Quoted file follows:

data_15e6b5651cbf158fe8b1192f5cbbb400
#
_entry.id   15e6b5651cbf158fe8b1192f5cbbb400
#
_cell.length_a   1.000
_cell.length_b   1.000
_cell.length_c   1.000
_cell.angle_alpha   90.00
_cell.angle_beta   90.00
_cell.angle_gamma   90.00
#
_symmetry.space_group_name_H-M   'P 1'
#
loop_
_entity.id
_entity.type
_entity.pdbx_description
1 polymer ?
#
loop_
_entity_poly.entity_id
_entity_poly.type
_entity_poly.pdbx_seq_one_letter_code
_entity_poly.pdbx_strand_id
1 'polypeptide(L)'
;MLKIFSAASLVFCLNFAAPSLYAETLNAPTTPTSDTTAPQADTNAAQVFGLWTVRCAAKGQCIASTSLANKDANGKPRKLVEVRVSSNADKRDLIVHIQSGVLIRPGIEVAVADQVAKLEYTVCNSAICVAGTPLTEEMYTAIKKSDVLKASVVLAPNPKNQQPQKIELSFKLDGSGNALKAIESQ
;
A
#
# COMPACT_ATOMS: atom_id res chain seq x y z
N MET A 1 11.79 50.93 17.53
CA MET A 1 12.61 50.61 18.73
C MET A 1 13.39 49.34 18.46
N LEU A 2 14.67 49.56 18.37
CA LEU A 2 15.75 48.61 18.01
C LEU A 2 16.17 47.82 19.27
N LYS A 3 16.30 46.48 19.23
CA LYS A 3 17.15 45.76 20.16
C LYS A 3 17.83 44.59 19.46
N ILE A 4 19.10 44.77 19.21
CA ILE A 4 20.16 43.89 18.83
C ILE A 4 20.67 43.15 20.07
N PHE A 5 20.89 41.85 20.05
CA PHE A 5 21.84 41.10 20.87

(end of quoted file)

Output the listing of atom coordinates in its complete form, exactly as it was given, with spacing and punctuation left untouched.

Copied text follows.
data_15e6b5651cbf158fe8b1192f5cbbb400
#
_entry.id   15e6b5651cbf158fe8b1192f5cbbb400
#
_cell.length_a   1.000
_cell.length_b   1.000
_cell.length_c   1.000
_cell.angle_alpha   90.00
_cell.angle_beta   90.00
_cell.angle_gamma   90.00
#
_symmetry.space_group_name_H-M   'P 1'
#
loop_
_entity.id
_entity.type
_entity.pdbx_description
1 polymer ?
#
loop_
_entity_poly.entity_id
_entity_poly.type
_entity_poly.pdbx_seq_one_letter_code
_entity_poly.pdbx_strand_id
1 'polypeptide(L)'
;MLKIFSAASLVFCLNFAAPSLYAETLNAPTTPTSDTTAPQADTNAAQVFGLWTVRCAAKGQCIASTSLANKDANGKPRKLVEVRVSSNADKRDLIVHIQSGVLIRPGIEVAVADQVAKLEYTVCNSAICVAGTPLTEEMYTAIKKSDVLKASVVLAPNPKNQQPQKIELSFKLDGSGNALKAIESQ
;
A
#
# COMPACT_ATOMS: atom_id res chain seq x y z
N MET A 1 11.79 50.93 17.53
CA MET A 1 12.61 50.61 18.73
C MET A 1 13.39 49.34 18.46
N LEU A 2 14.67 49.56 18.37
CA LEU A 2 15.75 48.61 18.01
C LEU A 2 16.17 47.82 19.27
N LYS A 3 16.30 46.48 19.23
CA LYS A 3 17.15 45.76 20.16
C LYS A 3 17.83 44.59 19.46
N ILE A 4 19.10 44.77 19.21
CA ILE A 4 20.16 43.89 18.83
C ILE A 4 20.67 43.15 20.07
N PHE A 5 20.89 41.85 20.05
CA PHE A 5 21.84 41.10 20.87